Last night in the Roundhouse news room, after a long day of covering the Legislature, I was talking to my old friend and fellow newsdog Stuart Dyson and made some reference to a line from "Cocaine Blues" which we both know mainly from Johnny Cash's version on his Folsom Prison album.
Stuart couldn't resist and responded with some other verses from the song. I followed suit as did he, until we'd practically recited the entire song -- albeit not in the correct order. The other reporters in the room, most of which are much younger than Stuart and me, probably just wrote us off as deranged old fools babbling in some secret codger code -- strange talk of "hop joints," smoking pills, and "dirty hacks" who shoot their women down,
But who cares? It's a great old song. Here's how Johnny sung it:
But -- as longtime Throwback Thursday readers probably figured -- Cash wasn't the first to do this song.
"Cocaine Blues" was written in the late 1940s by a western-sing singer named T.J. "Red" Arnall, who recorded it with his band W. A. Nichol's Western Aces. This version is fairly similar to the one Cash would do 20 years later -- but without Johnny's crazy edge (and without referring to the victim in the song as a "bad bitch.")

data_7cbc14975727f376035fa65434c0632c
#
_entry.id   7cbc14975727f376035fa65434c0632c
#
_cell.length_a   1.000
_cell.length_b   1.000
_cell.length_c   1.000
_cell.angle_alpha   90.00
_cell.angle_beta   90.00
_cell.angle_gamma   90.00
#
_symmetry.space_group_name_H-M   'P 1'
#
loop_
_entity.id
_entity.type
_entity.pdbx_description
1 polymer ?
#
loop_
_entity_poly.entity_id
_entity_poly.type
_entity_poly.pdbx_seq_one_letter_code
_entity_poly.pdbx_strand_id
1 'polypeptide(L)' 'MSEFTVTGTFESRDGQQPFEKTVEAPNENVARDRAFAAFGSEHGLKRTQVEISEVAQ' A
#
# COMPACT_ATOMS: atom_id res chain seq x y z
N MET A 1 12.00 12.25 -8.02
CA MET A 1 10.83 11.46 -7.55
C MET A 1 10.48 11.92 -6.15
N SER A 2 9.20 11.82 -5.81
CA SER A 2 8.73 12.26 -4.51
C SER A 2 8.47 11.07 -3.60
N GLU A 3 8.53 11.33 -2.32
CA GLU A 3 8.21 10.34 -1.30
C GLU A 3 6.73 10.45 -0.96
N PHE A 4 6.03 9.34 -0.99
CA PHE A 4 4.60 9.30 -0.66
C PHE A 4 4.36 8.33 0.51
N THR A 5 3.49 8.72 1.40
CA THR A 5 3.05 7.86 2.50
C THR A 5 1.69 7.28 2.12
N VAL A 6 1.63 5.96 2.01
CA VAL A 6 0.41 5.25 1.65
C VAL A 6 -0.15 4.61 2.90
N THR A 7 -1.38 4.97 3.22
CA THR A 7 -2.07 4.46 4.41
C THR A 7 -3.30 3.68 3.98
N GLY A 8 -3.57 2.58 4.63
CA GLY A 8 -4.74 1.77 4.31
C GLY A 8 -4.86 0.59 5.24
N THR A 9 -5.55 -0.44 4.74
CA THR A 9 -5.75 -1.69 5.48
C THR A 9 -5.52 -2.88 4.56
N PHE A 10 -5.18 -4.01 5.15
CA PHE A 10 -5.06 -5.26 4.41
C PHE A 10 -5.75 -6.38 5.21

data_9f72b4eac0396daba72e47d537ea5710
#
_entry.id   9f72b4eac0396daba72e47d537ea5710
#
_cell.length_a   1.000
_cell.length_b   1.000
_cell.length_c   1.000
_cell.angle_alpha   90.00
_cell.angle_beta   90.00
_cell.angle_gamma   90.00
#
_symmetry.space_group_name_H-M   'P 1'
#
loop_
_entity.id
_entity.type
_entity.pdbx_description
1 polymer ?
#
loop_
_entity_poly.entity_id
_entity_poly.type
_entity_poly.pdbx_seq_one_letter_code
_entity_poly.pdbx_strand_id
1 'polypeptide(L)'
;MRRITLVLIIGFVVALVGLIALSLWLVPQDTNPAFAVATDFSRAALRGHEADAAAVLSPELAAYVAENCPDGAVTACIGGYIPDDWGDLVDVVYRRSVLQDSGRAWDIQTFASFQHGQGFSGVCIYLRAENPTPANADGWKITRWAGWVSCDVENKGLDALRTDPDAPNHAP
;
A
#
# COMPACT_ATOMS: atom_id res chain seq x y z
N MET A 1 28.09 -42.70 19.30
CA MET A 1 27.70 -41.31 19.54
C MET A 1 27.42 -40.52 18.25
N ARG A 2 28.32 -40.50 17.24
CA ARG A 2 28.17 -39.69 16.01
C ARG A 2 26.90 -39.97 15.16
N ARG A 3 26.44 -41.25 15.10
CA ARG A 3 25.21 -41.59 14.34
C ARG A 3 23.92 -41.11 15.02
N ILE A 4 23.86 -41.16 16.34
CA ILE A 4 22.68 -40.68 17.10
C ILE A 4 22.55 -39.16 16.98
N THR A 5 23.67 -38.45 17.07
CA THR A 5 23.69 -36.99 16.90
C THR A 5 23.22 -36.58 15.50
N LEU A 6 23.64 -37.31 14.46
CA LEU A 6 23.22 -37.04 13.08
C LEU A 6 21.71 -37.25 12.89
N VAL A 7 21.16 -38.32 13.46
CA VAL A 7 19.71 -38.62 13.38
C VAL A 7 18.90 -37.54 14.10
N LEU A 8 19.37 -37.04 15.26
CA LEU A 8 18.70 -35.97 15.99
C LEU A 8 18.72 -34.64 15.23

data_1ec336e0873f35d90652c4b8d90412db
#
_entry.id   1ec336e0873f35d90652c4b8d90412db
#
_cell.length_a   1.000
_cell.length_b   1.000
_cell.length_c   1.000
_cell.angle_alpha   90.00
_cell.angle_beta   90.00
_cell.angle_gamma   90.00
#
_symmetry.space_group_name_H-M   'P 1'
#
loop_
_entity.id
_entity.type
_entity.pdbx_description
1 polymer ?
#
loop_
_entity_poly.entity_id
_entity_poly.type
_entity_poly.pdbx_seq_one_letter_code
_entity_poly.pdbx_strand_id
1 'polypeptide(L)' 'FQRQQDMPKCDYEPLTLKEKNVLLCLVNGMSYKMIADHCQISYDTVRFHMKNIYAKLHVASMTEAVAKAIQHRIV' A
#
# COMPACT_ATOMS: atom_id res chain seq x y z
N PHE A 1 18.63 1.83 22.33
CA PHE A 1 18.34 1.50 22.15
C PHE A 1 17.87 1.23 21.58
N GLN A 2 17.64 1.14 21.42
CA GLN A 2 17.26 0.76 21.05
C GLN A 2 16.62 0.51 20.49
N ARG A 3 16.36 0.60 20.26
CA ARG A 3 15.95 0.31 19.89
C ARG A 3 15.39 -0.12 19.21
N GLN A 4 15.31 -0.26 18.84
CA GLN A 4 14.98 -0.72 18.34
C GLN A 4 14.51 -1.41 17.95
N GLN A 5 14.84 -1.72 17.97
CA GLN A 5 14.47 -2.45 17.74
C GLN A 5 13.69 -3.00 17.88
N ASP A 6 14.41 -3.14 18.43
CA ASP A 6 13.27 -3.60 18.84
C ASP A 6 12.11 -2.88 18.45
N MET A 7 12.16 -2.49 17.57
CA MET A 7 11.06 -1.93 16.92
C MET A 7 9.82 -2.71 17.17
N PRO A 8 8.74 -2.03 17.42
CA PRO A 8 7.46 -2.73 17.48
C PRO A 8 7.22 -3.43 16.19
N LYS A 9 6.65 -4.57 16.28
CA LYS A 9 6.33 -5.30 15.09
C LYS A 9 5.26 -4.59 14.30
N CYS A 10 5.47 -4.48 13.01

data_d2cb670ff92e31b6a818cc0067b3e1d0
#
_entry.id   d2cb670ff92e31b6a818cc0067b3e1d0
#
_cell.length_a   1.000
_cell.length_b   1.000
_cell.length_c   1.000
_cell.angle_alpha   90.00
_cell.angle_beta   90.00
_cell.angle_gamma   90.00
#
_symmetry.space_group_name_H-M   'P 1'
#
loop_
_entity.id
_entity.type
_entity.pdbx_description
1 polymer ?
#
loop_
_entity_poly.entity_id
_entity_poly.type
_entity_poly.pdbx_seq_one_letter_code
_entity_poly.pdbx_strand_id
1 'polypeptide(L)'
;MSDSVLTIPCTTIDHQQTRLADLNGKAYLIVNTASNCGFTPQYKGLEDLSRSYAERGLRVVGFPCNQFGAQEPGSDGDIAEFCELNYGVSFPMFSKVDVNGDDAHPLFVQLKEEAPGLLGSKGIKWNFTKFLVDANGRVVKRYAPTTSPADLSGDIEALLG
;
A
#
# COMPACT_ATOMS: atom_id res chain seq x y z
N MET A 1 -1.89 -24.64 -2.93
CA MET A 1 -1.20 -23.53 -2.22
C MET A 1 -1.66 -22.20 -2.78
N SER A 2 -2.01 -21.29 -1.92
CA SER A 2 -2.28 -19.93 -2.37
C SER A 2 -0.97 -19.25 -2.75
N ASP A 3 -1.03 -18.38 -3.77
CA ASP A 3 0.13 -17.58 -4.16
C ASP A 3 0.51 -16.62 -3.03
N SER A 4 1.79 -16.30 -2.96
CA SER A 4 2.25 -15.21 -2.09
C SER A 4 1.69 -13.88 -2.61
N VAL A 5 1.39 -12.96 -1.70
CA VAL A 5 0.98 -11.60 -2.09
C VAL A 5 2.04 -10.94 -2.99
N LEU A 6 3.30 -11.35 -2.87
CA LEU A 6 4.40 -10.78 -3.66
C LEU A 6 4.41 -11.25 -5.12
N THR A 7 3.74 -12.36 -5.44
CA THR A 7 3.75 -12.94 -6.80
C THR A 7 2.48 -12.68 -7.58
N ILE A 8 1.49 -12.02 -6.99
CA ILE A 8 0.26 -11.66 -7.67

But the song even pre-dates Red Arnall. And the murdered woman has a name: Little Sadie.
Yes, "Cocaine Blues" basically is a drug-fired rewrite of the old murder ballad "Little Sadie." You can hear that in Doc Watson's version.
And there is another murder ballad that shares a lot of elements with "Little Sadie' and "Cocaine Blues" called "Bad Lee Brown" (not to be confused with "Bad, Bad Leroy Brown.")
Here's a version from more than 85 years ago by John Dilleshaw, who was in a band called Seven Foot Dilly and His Dill Pickles. (Thanks to Murder Ballad Monday for pointing me to this song.)
In the early '40s Woody Guthrie recorded "Bad Lee Brown" and it sounded a lot more like what would become "Cocaine Blues" -- even though there was no mention of the white powder.
So come on, you gotta listen unto me,
lay off that whiskey, and let that cocaine be.
For more deep dives into songs, check out The Stephen W. Terrell Web Log Songbook
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